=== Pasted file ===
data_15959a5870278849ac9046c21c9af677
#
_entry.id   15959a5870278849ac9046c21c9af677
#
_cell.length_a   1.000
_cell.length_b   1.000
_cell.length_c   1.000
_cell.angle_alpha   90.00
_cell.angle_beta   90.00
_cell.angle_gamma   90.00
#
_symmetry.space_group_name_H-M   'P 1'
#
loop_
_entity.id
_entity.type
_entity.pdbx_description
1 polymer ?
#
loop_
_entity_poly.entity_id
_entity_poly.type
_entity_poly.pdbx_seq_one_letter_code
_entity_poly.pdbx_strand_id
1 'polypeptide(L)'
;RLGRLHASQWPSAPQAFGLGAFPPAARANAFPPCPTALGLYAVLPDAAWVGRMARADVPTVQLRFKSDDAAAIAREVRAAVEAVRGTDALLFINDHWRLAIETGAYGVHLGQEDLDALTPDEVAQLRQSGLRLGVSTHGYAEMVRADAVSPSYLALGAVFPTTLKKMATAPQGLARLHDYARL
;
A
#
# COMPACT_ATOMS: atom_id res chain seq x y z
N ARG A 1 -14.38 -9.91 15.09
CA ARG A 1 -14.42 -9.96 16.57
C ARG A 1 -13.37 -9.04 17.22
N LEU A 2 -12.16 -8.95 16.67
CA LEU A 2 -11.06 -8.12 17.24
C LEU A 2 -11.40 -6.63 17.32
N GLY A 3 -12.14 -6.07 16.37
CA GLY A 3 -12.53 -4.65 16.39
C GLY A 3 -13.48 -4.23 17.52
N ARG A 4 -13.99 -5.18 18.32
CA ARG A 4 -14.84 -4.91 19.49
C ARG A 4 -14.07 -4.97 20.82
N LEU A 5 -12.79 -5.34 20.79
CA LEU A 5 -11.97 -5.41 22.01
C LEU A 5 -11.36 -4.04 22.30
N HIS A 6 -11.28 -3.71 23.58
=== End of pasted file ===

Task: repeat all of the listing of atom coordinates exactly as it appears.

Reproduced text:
data_15959a5870278849ac9046c21c9af677
#
_entry.id   15959a5870278849ac9046c21c9af677
#
_cell.length_a   1.000
_cell.length_b   1.000
_cell.length_c   1.000
_cell.angle_alpha   90.00
_cell.angle_beta   90.00
_cell.angle_gamma   90.00
#
_symmetry.space_group_name_H-M   'P 1'
#
loop_
_entity.id
_entity.type
_entity.pdbx_description
1 polymer ?
#
loop_
_entity_poly.entity_id
_entity_poly.type
_entity_poly.pdbx_seq_one_letter_code
_entity_poly.pdbx_strand_id
1 'polypeptide(L)'
;RLGRLHASQWPSAPQAFGLGAFPPAARANAFPPCPTALGLYAVLPDAAWVGRMARADVPTVQLRFKSDDAAAIAREVRAAVEAVRGTDALLFINDHWRLAIETGAYGVHLGQEDLDALTPDEVAQLRQSGLRLGVSTHGYAEMVRADAVSPSYLALGAVFPTTLKKMATAPQGLARLHDYARL
;
A
#
# COMPACT_ATOMS: atom_id res chain seq x y z
N ARG A 1 -14.38 -9.91 15.09
CA ARG A 1 -14.42 -9.96 16.57
C ARG A 1 -13.37 -9.04 17.22
N LEU A 2 -12.16 -8.95 16.67
CA LEU A 2 -11.06 -8.12 17.24
C LEU A 2 -11.40 -6.63 17.32
N GLY A 3 -12.14 -6.07 16.37
CA GLY A 3 -12.53 -4.65 16.39
C GLY A 3 -13.48 -4.23 17.52
N ARG A 4 -13.99 -5.18 18.32
CA ARG A 4 -14.84 -4.91 19.49
C ARG A 4 -14.07 -4.97 20.82
N LEU A 5 -12.79 -5.34 20.79
CA LEU A 5 -11.97 -5.41 22.01
C LEU A 5 -11.36 -4.04 22.30
N HIS A 6 -11.28 -3.71 23.58